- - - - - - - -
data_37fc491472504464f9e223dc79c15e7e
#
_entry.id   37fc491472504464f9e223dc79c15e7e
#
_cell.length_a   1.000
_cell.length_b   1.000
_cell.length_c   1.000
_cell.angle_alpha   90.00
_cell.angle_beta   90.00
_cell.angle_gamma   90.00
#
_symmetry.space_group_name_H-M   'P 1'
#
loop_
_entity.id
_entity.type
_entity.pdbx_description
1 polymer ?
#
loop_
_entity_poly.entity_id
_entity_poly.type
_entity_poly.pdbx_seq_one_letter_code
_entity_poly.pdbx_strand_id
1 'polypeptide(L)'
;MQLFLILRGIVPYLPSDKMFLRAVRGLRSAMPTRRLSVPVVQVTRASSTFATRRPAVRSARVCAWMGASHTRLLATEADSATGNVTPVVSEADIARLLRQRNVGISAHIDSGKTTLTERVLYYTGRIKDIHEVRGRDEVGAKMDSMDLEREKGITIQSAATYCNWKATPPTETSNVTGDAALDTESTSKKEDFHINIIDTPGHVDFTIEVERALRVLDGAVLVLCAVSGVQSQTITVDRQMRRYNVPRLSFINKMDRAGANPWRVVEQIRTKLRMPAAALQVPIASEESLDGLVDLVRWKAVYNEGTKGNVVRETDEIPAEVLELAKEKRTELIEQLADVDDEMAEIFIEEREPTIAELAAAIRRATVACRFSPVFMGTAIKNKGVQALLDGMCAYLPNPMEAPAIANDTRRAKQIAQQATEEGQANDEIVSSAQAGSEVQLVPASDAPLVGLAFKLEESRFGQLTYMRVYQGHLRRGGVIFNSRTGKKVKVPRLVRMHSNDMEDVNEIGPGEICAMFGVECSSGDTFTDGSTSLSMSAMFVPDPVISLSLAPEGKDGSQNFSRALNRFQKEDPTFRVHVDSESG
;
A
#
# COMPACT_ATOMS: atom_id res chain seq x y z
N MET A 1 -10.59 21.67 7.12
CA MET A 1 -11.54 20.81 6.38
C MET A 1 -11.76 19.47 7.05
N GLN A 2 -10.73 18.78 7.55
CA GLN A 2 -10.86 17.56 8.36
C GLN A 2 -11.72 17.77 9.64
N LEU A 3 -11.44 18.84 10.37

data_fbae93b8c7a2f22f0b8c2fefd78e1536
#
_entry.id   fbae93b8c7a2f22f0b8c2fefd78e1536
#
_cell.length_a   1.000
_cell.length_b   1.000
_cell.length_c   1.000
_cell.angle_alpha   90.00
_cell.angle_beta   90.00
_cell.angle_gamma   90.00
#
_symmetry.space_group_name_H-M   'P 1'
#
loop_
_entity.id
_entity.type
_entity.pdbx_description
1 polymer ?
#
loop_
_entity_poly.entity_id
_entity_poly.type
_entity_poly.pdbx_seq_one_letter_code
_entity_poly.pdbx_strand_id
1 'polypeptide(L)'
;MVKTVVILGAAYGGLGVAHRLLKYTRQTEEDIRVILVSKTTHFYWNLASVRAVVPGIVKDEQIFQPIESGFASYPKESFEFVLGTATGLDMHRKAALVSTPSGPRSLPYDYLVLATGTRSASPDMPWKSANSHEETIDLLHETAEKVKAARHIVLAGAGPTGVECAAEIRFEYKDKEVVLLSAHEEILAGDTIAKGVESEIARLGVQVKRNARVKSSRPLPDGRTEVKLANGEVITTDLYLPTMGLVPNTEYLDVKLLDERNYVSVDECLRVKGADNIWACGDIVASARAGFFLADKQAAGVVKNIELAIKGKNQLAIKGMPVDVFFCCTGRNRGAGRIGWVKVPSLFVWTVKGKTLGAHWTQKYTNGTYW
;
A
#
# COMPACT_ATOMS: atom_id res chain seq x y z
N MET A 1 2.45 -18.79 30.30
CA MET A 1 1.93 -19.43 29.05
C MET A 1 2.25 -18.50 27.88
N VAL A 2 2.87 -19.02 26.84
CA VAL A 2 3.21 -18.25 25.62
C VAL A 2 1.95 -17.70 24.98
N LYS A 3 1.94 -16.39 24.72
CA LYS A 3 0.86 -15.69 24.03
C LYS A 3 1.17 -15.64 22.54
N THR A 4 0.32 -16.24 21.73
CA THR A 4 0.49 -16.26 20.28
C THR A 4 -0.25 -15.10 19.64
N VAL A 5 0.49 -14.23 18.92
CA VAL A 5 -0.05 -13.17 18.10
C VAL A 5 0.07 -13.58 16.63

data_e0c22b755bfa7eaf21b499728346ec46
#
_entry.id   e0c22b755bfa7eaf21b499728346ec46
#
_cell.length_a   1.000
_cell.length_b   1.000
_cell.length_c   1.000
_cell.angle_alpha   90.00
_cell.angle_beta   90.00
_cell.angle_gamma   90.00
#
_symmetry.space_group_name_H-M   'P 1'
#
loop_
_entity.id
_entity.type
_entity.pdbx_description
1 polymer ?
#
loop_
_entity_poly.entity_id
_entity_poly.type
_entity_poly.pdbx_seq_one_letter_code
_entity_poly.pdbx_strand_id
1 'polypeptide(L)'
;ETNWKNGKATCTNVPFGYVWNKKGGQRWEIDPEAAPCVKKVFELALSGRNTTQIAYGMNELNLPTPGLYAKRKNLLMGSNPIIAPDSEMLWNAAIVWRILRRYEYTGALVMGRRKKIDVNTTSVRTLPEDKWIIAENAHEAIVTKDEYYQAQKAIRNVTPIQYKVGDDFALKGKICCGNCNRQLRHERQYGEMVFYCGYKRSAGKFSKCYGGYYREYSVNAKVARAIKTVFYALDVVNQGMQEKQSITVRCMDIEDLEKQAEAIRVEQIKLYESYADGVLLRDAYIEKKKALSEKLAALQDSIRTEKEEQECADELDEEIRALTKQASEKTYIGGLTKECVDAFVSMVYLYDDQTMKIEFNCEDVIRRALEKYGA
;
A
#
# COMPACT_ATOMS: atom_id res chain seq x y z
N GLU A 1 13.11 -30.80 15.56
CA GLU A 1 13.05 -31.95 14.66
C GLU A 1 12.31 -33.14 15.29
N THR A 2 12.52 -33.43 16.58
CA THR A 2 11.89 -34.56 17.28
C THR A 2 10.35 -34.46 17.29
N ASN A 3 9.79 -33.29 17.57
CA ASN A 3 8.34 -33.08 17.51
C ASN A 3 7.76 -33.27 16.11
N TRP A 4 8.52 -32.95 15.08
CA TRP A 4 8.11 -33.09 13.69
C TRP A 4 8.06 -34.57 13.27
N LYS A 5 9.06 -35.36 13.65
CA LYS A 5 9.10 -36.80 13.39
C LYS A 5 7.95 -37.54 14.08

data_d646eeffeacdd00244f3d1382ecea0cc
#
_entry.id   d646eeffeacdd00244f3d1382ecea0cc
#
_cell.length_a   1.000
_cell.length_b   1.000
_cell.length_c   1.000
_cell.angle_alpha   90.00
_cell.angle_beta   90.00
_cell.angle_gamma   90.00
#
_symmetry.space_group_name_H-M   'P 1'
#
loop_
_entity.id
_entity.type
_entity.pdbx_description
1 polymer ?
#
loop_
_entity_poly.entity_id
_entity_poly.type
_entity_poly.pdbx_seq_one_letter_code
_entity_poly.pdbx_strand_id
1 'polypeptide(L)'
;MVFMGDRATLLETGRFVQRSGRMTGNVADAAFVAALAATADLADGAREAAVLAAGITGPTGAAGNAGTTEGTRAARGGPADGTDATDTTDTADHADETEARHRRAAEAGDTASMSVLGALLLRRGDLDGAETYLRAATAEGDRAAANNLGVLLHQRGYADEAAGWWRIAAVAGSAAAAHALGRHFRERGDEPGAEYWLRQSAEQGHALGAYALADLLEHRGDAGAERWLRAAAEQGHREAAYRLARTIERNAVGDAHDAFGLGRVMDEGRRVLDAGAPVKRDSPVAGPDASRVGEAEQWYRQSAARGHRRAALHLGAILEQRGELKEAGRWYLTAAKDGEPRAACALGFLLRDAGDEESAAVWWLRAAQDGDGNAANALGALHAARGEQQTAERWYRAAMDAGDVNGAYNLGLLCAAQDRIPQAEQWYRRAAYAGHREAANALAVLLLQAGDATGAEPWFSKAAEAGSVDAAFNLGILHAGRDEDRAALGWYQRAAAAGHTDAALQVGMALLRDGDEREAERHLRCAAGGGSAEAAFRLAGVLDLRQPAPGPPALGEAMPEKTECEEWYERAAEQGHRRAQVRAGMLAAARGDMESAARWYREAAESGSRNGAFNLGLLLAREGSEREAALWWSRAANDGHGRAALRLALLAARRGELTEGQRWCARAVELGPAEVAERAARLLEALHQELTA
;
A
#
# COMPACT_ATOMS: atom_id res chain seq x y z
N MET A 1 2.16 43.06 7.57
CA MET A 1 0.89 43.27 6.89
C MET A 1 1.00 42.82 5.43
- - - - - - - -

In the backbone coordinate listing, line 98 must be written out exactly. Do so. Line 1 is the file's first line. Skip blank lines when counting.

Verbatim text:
_entity.type